So, my sense is that FAST money will likely go to school repair/construction projects that advance the interests of business first. Outside of a few short-term jobs that temporarily stimulate the economy, buildings used for non-traditional uses will get more attention than most of the public school infrastructure. The scope will not be wide or long-term and implementation will prey on the general desperation people feel for jobs in this climate.

Hypothetically, if money comes to Metro Nashville, my guess is that it would be earmarked not to fix buildings in traditional public schools but that it would go to projects like those that renovate existing school buildings for charter and non-traditional schools. Leaking roofs will continue to leak. Long put-upon students still won't have lunchrooms or gyms. The prevailing trade winds here blow directly away public education. Take a recent groveling Tennessean story by Julie Hubbard hawking education reform:

Charter management groups took over troubled schools in New Orleans, Los Angeles and other American cities, with those districts seeking a fresh approach to long-term problems.

They’ve been dubbed the kings of turnaround, and now those groups are coming to Tennessee.

Metro Nashville hosts the concept on a small scale — LEAD Academy, a charter school, runs one grade of Cameron Middle School this year and will take over a grade a year. But many more charter groups are submitting bids, due Sept. 15, to run some of Tennessee’s worst-performing public schools ....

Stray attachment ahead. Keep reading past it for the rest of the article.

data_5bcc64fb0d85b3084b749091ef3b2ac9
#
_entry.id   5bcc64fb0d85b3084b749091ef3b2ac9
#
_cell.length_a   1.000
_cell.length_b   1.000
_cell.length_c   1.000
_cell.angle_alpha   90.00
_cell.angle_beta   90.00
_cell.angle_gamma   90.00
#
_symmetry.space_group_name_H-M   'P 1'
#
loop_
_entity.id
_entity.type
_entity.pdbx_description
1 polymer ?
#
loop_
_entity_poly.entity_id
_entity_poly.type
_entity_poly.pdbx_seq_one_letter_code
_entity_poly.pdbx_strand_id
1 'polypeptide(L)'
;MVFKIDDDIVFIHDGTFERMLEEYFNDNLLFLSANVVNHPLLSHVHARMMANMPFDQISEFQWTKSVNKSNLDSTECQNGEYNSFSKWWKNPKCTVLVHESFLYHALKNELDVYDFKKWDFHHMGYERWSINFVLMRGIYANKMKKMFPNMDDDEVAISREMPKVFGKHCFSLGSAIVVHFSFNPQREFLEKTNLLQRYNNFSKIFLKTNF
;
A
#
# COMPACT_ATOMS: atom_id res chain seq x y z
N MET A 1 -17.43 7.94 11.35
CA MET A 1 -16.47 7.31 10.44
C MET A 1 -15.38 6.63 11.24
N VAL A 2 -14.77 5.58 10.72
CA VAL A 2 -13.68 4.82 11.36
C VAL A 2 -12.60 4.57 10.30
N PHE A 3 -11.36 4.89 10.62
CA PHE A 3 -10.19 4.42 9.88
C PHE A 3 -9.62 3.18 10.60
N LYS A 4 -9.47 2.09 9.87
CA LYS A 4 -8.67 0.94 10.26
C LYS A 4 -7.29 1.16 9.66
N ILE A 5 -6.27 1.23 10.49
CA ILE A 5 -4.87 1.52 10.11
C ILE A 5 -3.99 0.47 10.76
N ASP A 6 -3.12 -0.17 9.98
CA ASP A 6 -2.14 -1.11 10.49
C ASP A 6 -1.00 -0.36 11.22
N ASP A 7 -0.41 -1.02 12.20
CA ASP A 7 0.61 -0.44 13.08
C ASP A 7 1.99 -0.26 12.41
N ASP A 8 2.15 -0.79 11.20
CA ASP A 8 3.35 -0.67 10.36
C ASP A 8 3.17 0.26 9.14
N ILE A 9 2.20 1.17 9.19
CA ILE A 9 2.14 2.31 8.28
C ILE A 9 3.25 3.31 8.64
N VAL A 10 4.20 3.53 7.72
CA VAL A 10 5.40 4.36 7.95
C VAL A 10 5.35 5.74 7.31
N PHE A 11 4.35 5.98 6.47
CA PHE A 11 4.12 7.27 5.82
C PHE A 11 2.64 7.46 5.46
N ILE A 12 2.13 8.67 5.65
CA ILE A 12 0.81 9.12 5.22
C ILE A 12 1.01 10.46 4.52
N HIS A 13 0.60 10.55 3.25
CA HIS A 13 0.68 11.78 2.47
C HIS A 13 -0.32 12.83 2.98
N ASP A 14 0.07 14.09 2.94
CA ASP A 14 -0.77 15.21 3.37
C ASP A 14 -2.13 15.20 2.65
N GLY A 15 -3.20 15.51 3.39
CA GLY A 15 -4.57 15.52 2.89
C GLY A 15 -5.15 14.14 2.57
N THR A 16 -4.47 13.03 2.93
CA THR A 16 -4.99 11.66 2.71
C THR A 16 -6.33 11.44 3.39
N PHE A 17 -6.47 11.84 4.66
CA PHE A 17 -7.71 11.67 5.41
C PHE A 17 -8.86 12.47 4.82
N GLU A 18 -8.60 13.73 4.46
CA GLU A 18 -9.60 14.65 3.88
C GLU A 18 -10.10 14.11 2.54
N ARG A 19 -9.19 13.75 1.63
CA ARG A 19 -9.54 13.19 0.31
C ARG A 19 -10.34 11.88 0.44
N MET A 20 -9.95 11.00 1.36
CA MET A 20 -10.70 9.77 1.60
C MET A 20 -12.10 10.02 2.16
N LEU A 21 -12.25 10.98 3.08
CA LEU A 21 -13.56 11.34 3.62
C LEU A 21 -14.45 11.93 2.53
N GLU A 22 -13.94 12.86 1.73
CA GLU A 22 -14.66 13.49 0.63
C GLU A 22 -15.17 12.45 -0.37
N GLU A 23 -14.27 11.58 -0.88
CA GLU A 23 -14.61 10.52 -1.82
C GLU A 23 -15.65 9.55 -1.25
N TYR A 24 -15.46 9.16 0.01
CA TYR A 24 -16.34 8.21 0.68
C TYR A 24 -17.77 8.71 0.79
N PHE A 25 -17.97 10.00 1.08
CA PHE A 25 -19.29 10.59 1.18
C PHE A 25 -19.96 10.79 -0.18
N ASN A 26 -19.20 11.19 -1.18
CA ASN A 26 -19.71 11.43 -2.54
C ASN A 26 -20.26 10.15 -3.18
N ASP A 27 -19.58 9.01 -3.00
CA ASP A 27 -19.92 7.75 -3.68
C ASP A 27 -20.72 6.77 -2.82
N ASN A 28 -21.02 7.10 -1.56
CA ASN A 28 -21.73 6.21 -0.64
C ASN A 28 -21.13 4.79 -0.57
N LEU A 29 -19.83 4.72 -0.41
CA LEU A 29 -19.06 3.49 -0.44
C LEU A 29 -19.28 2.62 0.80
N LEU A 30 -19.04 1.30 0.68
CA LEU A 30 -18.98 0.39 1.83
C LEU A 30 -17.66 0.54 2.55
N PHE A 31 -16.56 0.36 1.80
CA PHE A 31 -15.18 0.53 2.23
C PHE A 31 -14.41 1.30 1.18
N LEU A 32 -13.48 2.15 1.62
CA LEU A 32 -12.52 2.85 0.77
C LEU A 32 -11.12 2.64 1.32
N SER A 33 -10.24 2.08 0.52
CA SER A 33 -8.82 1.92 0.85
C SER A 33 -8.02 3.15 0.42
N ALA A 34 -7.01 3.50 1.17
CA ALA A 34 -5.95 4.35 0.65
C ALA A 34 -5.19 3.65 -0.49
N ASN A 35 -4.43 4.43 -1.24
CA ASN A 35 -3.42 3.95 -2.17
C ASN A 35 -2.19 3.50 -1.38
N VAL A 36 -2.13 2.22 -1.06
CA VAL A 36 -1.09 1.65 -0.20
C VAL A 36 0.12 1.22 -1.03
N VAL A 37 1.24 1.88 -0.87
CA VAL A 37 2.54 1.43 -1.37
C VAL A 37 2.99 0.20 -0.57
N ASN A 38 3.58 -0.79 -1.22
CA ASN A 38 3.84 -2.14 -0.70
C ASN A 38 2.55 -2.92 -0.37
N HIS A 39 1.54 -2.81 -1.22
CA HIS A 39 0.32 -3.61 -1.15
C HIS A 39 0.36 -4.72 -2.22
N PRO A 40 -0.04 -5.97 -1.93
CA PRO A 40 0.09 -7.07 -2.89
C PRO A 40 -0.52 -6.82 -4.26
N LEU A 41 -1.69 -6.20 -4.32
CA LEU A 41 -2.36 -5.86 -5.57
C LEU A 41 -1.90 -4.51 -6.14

With about half of America’s 3 million teachers on the verge of retirement by the end of the decade, this could be the time to make dramatic changes to teacher recruitment and compensation ....

The new structure should shift from an industrial-era, blue-collar model of pay to one that rewards effectiveness and could include paying high-quality teachers with increased class sizes more money.

Tennessee is taking a shot at this sort of performance-based pay plan this year, giving 13 districts the ability to award bonuses to teachers who move their students well ahead of average gains.

Aside from writing like she is bucking for a future job in public relations, Ms. Hubbard seems to resort to code when replying to teachers and their right to collectively bargain: "industrial-era, blue-collar" makes teachers unions sound regressive, even antique. As if business-influenced politicians are naturally going to pay teachers fairly without any pressure to do so. In reality, teachers unions are the primary obstacles to Disaster Capitalists completely overrunning and dumbing down public education to suit their profit motives.

But reading the Tennessean in an exploding context of education reform in Nashville, of the millions poured into charter schools here and of the pandering speeches of Mayor Karl Dean and MNPS Jesse Register to business groups like the Chamber of Commerce, I see one sexy option the Obama Administration might want to consider just a few blocks down:

While the Civic Design Center suggested a magnet school, a charter school might maximize returns. So, after a slight tune-up, this concept would present a robo-growth combination: a ballpark designed above all to make wealthy local developers wealthier book-ended by a privately-run public school with no "blue-collar" unions to hassle MNPS and lots of new contracts to sign with education corporations and consultants. Government money would stream ineluctably into both projects.

The multiplex Sulphur Dell concept is pure gold; unless you're on the business end of education reform's one-two punch, watching your dignity siphoned off by misplaced logic that your education sucks and watching your district's resources siphoned off to propped up, unaccountable charter schools.